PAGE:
Six Favorite Overshadowed & Undercelebrated Paul Simon Songs

Paul Simon, like Paul McCartney, the late Tom Petty, Carole King and others, has written so many hit songs, that their other songs, all the non-hits, get overshadowed and underappreciated, receiving scant attention over time.

Which, as far as songwriter problems go, is a good one. Too many hits. There are more problematic problems for songwriters.

Videos by American Songwriter

But stiill – all those other deep album cuts, songs which might be too complex or unusual to be considered to be released as a single, represent the full vision and brilliance of the songwriter.

“The songs that become hits,” Simon said, “are usually the simpler ones.”

These songs released as singles were chosen not always because they were considered the best song on the album, but the ones deemed most radio-friendly. Many great songs were not considered to be singles because they were perhaps too artistic for the mass public.

That being said, Simon had hits with many unusual, artistic, singular songs that certainly did not sound like obvious hit singles. It happened partially because of the era, when radio was in the midst of discovering the new sound of singer-songwriters, and was much more open to unusual songs.

So “Mother and Child Reunion,” and “Me and Julio,” both from his first solo album, both became hits. By the time of Graceland, though, which was the 80s, his songs didn’t fit the more narrow pop confines. “You Can Call Me Al” became famous because of the video Simon did with Chevy Chase, but it was never a major American hit, though it did well in the UK. At first it never went past 44 on the charts, until the video inspired a second-release, and rose to 23.

Whereas some of his greatest songs never get elevated to single status because they seemed not to fit. Even “Bridge Over Troubled Water,” his most famous song of all time, was not the first single off the album of the same name. Because it is a ballad – slow tempo – conventional thinking tells us ballads do not become hits.

Conventional thinking, especially when applied to the music business, is often wrong. When “Bridge” was released as a single, it became a major hit, and celebrated with Grammys for Best Song and Best Record. It even beat out “Let It Be,” by The Beatles. Which was also a ballad that became a hit single that same year, 1970.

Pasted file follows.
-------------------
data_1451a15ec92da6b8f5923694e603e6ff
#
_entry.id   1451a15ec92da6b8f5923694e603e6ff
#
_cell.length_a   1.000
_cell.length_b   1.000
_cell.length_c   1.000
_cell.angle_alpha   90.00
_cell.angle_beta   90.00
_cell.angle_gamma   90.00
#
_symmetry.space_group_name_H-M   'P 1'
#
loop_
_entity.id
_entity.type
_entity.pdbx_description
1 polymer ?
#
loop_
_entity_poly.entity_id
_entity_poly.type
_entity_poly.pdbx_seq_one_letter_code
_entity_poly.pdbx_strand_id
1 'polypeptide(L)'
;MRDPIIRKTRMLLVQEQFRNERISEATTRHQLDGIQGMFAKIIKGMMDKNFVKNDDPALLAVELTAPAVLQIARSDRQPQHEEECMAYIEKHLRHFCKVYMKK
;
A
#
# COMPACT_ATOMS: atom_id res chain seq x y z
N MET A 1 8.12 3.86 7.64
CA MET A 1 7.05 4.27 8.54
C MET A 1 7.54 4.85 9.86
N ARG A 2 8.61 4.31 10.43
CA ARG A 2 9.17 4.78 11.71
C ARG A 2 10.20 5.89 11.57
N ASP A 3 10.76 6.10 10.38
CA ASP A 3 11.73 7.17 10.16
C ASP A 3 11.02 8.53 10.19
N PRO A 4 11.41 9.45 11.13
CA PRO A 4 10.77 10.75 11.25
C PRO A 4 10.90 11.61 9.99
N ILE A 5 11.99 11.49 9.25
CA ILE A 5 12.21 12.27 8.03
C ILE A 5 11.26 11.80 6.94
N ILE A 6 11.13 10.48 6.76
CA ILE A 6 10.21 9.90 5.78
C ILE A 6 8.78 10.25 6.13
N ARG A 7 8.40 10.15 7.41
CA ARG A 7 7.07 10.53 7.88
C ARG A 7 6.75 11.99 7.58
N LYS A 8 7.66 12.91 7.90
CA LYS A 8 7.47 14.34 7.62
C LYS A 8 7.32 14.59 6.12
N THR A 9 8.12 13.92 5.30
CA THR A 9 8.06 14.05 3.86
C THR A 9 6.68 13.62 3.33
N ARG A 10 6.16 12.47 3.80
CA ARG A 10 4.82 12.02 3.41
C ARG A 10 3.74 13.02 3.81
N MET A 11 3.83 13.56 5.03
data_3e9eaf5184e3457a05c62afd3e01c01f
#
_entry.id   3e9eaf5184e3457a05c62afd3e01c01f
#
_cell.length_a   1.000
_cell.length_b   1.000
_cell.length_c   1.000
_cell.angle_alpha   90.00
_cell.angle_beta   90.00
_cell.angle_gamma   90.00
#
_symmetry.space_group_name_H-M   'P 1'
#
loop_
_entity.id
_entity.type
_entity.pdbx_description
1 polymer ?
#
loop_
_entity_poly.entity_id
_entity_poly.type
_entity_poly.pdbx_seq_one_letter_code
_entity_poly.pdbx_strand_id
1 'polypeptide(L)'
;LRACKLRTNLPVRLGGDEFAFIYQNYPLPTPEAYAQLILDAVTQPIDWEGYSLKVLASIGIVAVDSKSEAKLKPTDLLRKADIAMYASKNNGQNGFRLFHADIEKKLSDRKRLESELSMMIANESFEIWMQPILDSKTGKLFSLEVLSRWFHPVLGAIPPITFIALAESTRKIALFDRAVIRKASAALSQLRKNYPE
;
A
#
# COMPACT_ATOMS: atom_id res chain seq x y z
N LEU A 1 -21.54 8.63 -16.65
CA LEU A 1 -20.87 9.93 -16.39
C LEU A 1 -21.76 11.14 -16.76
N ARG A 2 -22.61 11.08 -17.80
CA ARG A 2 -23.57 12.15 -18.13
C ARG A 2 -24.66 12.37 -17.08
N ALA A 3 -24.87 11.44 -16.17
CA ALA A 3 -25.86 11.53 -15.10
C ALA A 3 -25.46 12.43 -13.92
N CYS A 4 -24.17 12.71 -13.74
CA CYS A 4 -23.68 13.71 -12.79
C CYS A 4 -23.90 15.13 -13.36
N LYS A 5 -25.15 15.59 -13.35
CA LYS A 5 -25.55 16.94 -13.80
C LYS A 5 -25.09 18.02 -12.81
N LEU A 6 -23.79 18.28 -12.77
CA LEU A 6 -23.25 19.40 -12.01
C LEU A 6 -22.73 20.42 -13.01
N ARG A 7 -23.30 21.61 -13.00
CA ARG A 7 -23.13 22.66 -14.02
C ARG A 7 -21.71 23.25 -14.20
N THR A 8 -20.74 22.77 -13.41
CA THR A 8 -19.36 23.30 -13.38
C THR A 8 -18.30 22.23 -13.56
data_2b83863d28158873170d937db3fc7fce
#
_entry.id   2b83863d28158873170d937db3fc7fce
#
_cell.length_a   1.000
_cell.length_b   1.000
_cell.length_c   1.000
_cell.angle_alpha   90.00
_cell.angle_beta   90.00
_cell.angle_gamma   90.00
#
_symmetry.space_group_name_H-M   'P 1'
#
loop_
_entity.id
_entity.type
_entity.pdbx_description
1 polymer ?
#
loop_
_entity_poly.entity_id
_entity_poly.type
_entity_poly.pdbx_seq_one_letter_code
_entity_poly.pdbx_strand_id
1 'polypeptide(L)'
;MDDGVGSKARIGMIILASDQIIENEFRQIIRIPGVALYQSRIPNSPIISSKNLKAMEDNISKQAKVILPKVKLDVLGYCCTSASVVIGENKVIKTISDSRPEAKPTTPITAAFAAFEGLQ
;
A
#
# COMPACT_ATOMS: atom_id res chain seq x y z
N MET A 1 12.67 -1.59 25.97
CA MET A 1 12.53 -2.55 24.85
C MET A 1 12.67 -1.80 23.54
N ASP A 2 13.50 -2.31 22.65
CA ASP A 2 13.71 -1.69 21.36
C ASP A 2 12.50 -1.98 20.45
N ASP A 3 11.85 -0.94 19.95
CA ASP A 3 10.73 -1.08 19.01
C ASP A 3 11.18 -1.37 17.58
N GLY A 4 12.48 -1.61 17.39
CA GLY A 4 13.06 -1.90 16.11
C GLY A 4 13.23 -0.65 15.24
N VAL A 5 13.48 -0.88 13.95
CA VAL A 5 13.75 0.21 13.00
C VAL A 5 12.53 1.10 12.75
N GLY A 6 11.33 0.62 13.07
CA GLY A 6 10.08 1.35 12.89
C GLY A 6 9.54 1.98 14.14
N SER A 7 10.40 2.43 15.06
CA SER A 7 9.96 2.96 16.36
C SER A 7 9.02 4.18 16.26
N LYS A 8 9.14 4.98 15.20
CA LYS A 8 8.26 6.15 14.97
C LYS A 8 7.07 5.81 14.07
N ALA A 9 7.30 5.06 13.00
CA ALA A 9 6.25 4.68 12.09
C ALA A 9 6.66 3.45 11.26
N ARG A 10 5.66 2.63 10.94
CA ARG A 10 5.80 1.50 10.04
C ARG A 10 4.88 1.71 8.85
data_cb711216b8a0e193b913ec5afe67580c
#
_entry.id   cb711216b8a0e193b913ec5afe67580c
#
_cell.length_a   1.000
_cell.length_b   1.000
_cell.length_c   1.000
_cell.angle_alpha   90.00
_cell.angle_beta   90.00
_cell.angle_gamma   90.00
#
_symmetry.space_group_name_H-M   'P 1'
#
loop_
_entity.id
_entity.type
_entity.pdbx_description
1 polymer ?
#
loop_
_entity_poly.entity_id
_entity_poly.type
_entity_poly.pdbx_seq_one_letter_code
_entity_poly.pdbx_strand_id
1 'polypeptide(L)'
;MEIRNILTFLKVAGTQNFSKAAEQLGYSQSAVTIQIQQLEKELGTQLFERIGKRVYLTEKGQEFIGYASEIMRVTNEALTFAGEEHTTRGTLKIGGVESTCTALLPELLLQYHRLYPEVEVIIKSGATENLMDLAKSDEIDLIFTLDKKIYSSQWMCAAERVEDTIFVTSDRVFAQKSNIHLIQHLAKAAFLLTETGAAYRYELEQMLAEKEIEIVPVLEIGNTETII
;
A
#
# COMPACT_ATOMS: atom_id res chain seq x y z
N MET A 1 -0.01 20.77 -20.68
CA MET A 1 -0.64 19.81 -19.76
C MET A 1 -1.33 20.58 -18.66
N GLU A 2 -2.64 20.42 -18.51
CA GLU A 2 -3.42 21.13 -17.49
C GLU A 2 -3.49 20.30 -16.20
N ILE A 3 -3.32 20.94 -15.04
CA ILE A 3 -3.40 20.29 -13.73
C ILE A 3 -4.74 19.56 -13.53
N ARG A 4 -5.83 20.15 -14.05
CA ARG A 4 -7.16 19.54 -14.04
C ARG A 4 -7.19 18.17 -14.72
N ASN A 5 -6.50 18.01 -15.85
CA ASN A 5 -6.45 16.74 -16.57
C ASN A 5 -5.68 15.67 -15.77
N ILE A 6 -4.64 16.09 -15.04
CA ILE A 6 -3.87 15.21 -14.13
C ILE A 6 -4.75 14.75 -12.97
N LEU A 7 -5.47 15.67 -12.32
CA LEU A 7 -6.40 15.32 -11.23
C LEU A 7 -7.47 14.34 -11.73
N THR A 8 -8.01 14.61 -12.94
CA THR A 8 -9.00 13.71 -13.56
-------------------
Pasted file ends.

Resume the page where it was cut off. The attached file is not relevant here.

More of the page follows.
But most of those songs deemed non-single worthy never get the kind of celebration that “Bridge” received, and have been steadily pushed farther back into the shadows by their famous sibling songs.

So in hope of loosening the shadows over these ingenious, inspired, songs, here is Volume I of our first seven favorite Overshadowed & Uncelebrated Songs by Paul Simon. |

In non-chronological order, these songs are:

1. “Cool Papa Bell,” from his most recent album, Stranger to Stranger. An exultant, upbeat, funny song, it tells the story of the real though mythic baseball player James Thomas “Cool Papa” Bell, who played in the Negro Baseball League from 1922 to 1946. Said to be the fastest man who ever played the game, he was known to be so fast that he could “turn off the light and be under the covers before the room got dark.”

2. “Everything Put Together Falls Apart” from his first solo album, Paul Simon. One of many songs which was written decades ago and still resonates today every bit as powerfully, if not more. Lyrically and musically. When I interviewed him in 1988, Simon said he felt the song was weakened by not using the exact title in the song. (He does use it, but with extra words: “Everything put together sooner or later falls apart.”) Till he said that, it never seemed to be a problem at all. Being that it was Simon writing, all decisions like that seemed calculated with clear intention. Never did it occur that he would be incapable of doing anything he wanted in a song. Since he already had so often, it seemed.

This song came out – remarkably – 50 years ago now, in 1970. It still sounds alive and new, a beautifully complex song musically with lyrics of complexity, candor that was timely – using the word ‘paraphernalia’ to open the song, which was much of that moment – with a gorgeous, poignant melody set against a beautiful acoustic guitar arrangement.